After finishing Rift Apart in what felt like one night of pure gaming bliss, I figured it was time to trudge through the backlog and try and finish any of the games I’d missed, thanks to the randomly busy week of early June. That made me return to Returnal (or is that Returnal to Returnal?), where I could finally give it its due diligence and properly invest some time into it.
When Returnal first launched, I wrote a feature about how its lack of saving disrespected its player base’s time. I was unable to get past the few biomes simply because I couldn’t invest the amount of time needed to finish it, a situation that hasn’t improved since the game launched. Having now actually finished the game for the first time myself, I can only look back on what I wrote as being all the more true.
Well, to be completely fair to Returnal, there were a few things that the game does that I didn’t know about when writing that does soften the blow a little bit. For starters, the game has six biomes, but they’re really split into two parts. Once you finish the first three biomes, you get a story reset of sorts and end up in the second half, where your restarting point then changes to that second half of the story. You also don’t have to fight bosses again and are given very little incentive to do so, which is a time-saver. Credit where credit is due there, although the other attempts made by the game don’t really work so well.
One way the game tries to alleviate the lack of saving is through teleporters that will let you skip to certain points in the map. If you’re trying to get to the third biome, you can take a teleporter after just a few rooms of each biome before it. On paper, that sounds great, but considering the game’s harsh difficulty, you’re going to need to go through every other room to get as many items and high-level weapons as possible. Until you’ve beaten the game at least once and can skip the bosses, you’ll never use these teleporters unless you’re fancy getting one-shotted by Nemesis. By not using those teleporters, you’re looking at at least three-to-four hours per act, and that’s if you get lucky enough to get good enough gear to get through.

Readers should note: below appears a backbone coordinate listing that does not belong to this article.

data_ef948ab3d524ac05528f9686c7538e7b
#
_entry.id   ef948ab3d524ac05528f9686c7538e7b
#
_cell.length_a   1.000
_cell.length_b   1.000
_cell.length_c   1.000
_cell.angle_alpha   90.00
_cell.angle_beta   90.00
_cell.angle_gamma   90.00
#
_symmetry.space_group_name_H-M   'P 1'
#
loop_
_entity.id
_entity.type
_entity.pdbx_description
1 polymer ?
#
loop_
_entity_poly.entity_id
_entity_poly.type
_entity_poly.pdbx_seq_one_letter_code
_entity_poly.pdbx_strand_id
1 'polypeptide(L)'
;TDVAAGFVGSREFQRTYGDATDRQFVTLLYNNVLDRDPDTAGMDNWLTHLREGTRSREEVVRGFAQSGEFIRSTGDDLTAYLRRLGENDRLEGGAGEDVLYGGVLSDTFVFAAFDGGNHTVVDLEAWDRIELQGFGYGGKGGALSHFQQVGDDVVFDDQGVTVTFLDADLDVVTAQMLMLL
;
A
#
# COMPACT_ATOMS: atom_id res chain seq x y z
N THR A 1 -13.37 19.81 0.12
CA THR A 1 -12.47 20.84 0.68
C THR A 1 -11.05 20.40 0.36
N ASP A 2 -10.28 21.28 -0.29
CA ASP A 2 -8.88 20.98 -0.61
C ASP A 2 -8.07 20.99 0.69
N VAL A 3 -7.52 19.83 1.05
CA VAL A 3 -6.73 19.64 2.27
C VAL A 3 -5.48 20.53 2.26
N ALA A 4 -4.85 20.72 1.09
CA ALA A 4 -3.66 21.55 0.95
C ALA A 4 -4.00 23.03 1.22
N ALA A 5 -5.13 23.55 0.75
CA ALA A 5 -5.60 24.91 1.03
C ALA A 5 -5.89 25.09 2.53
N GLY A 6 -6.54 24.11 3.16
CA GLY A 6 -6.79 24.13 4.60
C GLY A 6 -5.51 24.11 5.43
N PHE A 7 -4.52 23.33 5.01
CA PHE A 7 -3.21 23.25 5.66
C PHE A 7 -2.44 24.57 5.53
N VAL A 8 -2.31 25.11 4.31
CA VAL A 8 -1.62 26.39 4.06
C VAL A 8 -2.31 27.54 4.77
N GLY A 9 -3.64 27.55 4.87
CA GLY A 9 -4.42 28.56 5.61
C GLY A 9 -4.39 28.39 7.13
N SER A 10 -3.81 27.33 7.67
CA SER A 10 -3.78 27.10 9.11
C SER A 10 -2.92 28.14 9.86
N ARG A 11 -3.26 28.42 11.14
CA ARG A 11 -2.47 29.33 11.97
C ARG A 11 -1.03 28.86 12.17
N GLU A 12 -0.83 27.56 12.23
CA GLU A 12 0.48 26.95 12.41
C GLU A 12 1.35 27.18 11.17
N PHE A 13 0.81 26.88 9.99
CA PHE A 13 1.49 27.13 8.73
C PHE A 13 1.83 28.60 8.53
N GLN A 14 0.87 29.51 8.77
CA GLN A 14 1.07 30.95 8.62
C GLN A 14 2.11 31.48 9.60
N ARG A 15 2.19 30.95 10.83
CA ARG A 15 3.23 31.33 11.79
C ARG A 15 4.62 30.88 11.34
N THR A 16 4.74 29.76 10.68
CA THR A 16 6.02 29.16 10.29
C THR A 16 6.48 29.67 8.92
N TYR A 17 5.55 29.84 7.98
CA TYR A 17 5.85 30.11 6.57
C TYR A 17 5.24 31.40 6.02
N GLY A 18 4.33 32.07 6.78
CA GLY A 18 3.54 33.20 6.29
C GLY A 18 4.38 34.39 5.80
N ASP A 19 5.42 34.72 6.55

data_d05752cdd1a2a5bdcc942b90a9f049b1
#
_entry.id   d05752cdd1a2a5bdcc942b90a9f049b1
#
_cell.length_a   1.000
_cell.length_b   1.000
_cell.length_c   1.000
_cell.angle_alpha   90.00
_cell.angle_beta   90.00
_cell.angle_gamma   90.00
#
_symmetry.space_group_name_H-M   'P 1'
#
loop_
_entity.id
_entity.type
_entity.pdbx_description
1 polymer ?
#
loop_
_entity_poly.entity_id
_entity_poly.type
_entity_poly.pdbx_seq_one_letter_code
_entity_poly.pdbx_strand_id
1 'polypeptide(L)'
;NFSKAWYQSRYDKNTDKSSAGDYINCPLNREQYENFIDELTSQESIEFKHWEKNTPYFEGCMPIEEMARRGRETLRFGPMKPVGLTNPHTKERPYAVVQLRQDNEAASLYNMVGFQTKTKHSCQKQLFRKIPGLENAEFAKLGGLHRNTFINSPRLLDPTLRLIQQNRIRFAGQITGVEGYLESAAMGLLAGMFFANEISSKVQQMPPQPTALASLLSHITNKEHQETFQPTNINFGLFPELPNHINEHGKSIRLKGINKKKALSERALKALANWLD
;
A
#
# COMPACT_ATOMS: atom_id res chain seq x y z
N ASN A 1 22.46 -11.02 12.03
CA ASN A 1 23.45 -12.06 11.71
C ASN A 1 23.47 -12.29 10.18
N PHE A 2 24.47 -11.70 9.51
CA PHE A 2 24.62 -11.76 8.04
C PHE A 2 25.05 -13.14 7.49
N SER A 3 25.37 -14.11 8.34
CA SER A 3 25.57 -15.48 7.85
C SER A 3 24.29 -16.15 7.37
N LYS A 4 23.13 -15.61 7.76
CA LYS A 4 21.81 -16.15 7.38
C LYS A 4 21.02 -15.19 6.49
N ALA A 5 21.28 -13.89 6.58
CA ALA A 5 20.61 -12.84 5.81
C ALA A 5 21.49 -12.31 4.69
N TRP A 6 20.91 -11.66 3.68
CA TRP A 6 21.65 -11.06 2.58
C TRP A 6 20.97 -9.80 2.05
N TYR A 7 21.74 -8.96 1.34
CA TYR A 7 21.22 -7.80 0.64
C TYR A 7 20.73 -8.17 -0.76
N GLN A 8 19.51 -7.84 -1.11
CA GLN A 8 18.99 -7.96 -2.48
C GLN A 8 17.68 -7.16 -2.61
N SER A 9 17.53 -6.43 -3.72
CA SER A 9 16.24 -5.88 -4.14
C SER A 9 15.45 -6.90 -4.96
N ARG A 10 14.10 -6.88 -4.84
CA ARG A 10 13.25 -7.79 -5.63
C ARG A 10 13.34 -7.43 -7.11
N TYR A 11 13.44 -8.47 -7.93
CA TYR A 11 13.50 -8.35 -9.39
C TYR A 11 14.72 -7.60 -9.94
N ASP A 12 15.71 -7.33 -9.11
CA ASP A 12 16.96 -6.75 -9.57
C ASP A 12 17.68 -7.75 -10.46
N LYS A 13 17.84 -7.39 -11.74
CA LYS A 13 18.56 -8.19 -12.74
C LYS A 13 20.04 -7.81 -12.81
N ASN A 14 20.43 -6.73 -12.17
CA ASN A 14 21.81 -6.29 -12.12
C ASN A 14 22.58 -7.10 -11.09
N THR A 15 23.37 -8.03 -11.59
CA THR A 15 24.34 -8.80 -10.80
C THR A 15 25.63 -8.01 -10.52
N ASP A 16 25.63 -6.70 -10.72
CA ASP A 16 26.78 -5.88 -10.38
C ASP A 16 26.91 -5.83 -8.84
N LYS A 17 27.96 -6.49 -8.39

Even if those teleporters were successful and you could gain some small bonuses by using them, the fact that Returnal doesn’t have a save function still is, put simply, a big accessibility issue. It’s not fair to assume most players can just leave their console on all day until they can come back to it, especially not in lieu of simply having checkpoint rooms or a few limited saves.
There were numerous occasions during my Returnal playthrough where real-life stuff got in the way and I had to stop my run prematurely, often at the very end or right before a boss. Other times I had to delay meeting friends or push back phone calls just to try and finish the game, which isn’t something I’ve had to do before. Sure, these aren’t life-or-death situations, but I still shouldn’t have to push back real-world stuff for Returnal, especially so many months after this whole issue arose.
All of this is made so much more aggravating because beyond those issues, Returnal is honestly one of the best games this year. Its feedback loop of constantly giving you new tools, areas, weapons, and bits of information to use on your next run is incredibly satisfying, and the focus on truly learning it inside and out reminded me of my all-time favourite roguelike, Spelunky. It really is that good once you get into it.
Still, just because Returnal is a fantastic game, it doesn’t change the fact that my playthroughs will always be associated with checking my phone for incoming texts that dared to ruin my run early, cursing myself as I rushed the last boss to make it to the pub on time, and just wishing it was more accessible so more people would make the jump.
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